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Originally posted by @Derek DeGuire :

Cliff has great points.  One thing we have started to require tenants to sign is our Maintenance Policy Agreement.  This spells out, among other things, what is an emergency and what is not.  This agreement can also address what is a tenant responsibility and what is not.  When a tenant starts talking about air quality and the amount of complaints you have had I'm thinking you might offer this tenant an opportunity to terminate the lease.  You must set expectations early or they may take advantage of you.

 Derek,

I like the idea of a Maintenance Policy Agreement. Do you have some examples of things listed in each category (or even better, a rough draft)?

I realize the first couple complaints were mandatory fixes, and I bought the new fridge because I had another property about to be finished to put the other one in once it was finished.  I am asking more along the lines of ettiquite regarding higher dollar rentals.  Is it common for people to be really picky at this price point?  Should I have the A/C unit looked at each time he makes a claim?

sounds like you have done everything you can within reason.  An A\C can only cool 20 degrees below the outside ambient temperature.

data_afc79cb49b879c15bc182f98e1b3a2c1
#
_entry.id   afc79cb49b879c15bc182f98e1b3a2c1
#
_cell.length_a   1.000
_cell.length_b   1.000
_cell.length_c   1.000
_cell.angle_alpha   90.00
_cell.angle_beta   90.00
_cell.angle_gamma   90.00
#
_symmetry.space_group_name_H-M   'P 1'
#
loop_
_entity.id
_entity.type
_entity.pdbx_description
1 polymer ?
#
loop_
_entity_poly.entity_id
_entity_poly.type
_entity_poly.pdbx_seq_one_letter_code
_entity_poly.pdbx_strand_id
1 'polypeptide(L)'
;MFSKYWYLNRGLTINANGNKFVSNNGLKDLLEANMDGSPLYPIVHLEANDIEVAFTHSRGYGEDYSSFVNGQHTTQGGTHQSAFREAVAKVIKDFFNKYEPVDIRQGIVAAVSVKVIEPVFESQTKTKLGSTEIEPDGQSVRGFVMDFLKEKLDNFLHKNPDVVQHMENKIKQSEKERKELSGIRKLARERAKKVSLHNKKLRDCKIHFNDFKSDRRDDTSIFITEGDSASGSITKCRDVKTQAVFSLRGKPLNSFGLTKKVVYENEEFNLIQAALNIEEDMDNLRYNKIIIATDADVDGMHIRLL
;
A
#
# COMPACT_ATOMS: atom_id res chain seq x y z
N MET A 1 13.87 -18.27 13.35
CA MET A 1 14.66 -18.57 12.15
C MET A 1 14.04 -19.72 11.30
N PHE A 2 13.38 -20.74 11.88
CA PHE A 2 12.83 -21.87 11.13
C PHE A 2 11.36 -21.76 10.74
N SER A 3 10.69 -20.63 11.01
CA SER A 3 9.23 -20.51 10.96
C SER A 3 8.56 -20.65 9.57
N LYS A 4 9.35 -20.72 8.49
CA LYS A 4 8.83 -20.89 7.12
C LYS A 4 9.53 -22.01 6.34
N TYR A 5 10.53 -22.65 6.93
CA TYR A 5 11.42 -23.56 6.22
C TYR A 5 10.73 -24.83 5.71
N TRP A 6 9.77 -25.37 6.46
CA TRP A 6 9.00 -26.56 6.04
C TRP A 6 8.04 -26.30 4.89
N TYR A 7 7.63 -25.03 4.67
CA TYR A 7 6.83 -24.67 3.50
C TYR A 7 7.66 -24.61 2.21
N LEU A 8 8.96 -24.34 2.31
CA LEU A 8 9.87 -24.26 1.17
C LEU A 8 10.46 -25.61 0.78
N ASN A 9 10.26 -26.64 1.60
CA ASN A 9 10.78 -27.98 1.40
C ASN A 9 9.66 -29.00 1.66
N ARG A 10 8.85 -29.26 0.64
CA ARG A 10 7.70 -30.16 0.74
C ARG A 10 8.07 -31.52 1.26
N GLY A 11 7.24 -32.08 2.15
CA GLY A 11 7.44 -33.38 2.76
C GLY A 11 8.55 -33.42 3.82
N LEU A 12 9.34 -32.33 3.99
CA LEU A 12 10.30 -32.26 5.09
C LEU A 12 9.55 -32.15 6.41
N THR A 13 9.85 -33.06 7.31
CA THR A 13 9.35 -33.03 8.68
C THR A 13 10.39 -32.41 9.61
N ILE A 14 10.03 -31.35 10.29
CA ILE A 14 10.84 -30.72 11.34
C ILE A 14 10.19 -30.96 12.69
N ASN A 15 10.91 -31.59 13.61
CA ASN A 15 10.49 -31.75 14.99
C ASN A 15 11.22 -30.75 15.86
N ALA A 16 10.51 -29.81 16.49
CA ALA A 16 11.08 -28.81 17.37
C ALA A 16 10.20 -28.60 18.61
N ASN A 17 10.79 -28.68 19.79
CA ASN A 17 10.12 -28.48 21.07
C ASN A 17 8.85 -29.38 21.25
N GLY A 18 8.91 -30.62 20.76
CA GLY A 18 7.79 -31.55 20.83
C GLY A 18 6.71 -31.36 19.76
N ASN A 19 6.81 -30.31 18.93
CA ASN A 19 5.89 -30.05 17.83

The tenant has made unreasonable complaints about dust, carbon dioxide and dryer exhaust. I agree with @Derek DeGuire that it would be good to get rid of this tenant. Short of that, you should not feel obligated to respond promptly to every minor issue. Maybe not for my tenants, but for this tenant I like the idea mentioned in another discussion here of making maintenance $100 deductible. If the tenant had to incur a cost, a lot of this would go away. I don't think your rent, even if considered high end for your area, gives the tenant permission to be unreasonable.

Is the rent month to month or annual?  If month to month I would write the following letter.  

Dear......

Please accept this letter as my apology for our home not meeting your rental needs.  Even though I have taken care of every issue you called about immediately, there are still more issues about the home that doesn't make you happy.  And when I can't make a tenant happy, then it leaves me with no choice but to not renew their lease.  Therefore, please be advised that I will not be renewing your lease, making your last day with us ____________.  Thank you for choosing us.    (signed your name)

If they are on a years lease I would write the same letter but use their expiration lease date as their last day date.